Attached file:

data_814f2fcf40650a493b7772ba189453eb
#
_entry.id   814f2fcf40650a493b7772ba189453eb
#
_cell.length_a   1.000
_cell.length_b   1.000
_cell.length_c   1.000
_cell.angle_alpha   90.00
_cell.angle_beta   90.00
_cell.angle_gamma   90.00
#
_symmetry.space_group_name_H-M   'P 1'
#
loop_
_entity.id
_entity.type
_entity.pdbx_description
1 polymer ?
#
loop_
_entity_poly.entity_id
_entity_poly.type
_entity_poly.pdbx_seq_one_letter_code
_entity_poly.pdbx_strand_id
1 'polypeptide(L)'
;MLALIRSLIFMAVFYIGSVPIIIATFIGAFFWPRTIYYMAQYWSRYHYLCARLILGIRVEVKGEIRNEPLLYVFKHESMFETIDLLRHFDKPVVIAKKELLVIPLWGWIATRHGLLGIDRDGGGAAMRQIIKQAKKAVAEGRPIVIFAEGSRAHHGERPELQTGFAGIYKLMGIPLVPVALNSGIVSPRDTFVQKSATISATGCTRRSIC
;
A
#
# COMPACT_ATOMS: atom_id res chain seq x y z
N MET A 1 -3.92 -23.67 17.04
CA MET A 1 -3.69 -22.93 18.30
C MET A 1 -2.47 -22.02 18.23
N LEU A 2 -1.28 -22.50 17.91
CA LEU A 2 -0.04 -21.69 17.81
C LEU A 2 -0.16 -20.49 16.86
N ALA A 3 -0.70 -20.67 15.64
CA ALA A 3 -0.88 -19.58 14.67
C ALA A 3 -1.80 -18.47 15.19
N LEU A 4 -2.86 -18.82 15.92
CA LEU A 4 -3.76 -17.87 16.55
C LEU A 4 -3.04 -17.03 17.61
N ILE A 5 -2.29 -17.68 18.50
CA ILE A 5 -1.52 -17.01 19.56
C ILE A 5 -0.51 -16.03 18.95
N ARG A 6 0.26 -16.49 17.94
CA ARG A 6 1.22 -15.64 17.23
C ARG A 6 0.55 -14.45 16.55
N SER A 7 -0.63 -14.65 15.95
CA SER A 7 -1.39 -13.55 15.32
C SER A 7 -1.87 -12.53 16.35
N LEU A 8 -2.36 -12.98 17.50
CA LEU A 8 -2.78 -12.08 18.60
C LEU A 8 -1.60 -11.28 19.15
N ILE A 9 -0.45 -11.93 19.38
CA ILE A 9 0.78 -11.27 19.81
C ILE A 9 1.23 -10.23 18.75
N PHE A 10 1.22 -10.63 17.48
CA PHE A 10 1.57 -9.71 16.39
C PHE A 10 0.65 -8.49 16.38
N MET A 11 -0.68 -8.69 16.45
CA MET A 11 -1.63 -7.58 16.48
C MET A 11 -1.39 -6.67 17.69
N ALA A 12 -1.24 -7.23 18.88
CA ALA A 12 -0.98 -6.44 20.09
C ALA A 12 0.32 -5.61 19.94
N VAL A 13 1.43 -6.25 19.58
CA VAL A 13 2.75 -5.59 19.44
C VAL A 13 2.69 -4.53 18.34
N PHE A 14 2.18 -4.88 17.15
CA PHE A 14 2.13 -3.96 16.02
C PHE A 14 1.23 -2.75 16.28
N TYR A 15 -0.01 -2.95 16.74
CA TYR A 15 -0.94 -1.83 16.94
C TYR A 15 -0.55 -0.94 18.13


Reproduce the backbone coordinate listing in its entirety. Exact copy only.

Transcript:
data_814f2fcf40650a493b7772ba189453eb
#
_entry.id   814f2fcf40650a493b7772ba189453eb
#
_cell.length_a   1.000
_cell.length_b   1.000
_cell.length_c   1.000
_cell.angle_alpha   90.00
_cell.angle_beta   90.00
_cell.angle_gamma   90.00
#
_symmetry.space_group_name_H-M   'P 1'
#
loop_
_entity.id
_entity.type
_entity.pdbx_description
1 polymer ?
#
loop_
_entity_poly.entity_id
_entity_poly.type
_entity_poly.pdbx_seq_one_letter_code
_entity_poly.pdbx_strand_id
1 'polypeptide(L)'
;MLALIRSLIFMAVFYIGSVPIIIATFIGAFFWPRTIYYMAQYWSRYHYLCARLILGIRVEVKGEIRNEPLLYVFKHESMFETIDLLRHFDKPVVIAKKELLVIPLWGWIATRHGLLGIDRDGGGAAMRQIIKQAKKAVAEGRPIVIFAEGSRAHHGERPELQTGFAGIYKLMGIPLVPVALNSGIVSPRDTFVQKSATISATGCTRRSIC
;
A
#
# COMPACT_ATOMS: atom_id res chain seq x y z
N MET A 1 -3.92 -23.67 17.04
CA MET A 1 -3.69 -22.93 18.30
C MET A 1 -2.47 -22.02 18.23
N LEU A 2 -1.28 -22.50 17.91
CA LEU A 2 -0.04 -21.69 17.81
C LEU A 2 -0.16 -20.49 16.86
N ALA A 3 -0.70 -20.67 15.64
CA ALA A 3 -0.88 -19.58 14.67
C ALA A 3 -1.80 -18.47 15.19
N LEU A 4 -2.86 -18.82 15.92
CA LEU A 4 -3.76 -17.87 16.55
C LEU A 4 -3.04 -17.03 17.61
N ILE A 5 -2.29 -17.68 18.50
CA ILE A 5 -1.52 -17.01 19.56
C ILE A 5 -0.51 -16.03 18.95
N ARG A 6 0.26 -16.49 17.94
CA ARG A 6 1.22 -15.64 17.23
C ARG A 6 0.55 -14.45 16.55
N SER A 7 -0.63 -14.65 15.95
CA SER A 7 -1.39 -13.55 15.32
C SER A 7 -1.87 -12.53 16.35
N LEU A 8 -2.36 -12.98 17.50
CA LEU A 8 -2.78 -12.08 18.60
C LEU A 8 -1.60 -11.28 19.15
N ILE A 9 -0.45 -11.93 19.38
CA ILE A 9 0.78 -11.27 19.81
C ILE A 9 1.23 -10.23 18.75
N PHE A 10 1.22 -10.63 17.48
CA PHE A 10 1.57 -9.71 16.39
C PHE A 10 0.65 -8.49 16.38
N MET A 11 -0.68 -8.69 16.45
CA MET A 11 -1.63 -7.58 16.48
C MET A 11 -1.39 -6.67 17.69
N ALA A 12 -1.24 -7.23 18.88
CA ALA A 12 -0.98 -6.44 20.09
C ALA A 12 0.32 -5.61 19.94
N VAL A 13 1.43 -6.25 19.58
CA VAL A 13 2.75 -5.59 19.44
C VAL A 13 2.69 -4.53 18.34
N PHE A 14 2.18 -4.88 17.15
CA PHE A 14 2.13 -3.96 16.02
C PHE A 14 1.23 -2.75 16.28
N TYR A 15 -0.01 -2.95 16.74
CA TYR A 15 -0.94 -1.83 16.94
C TYR A 15 -0.55 -0.94 18.13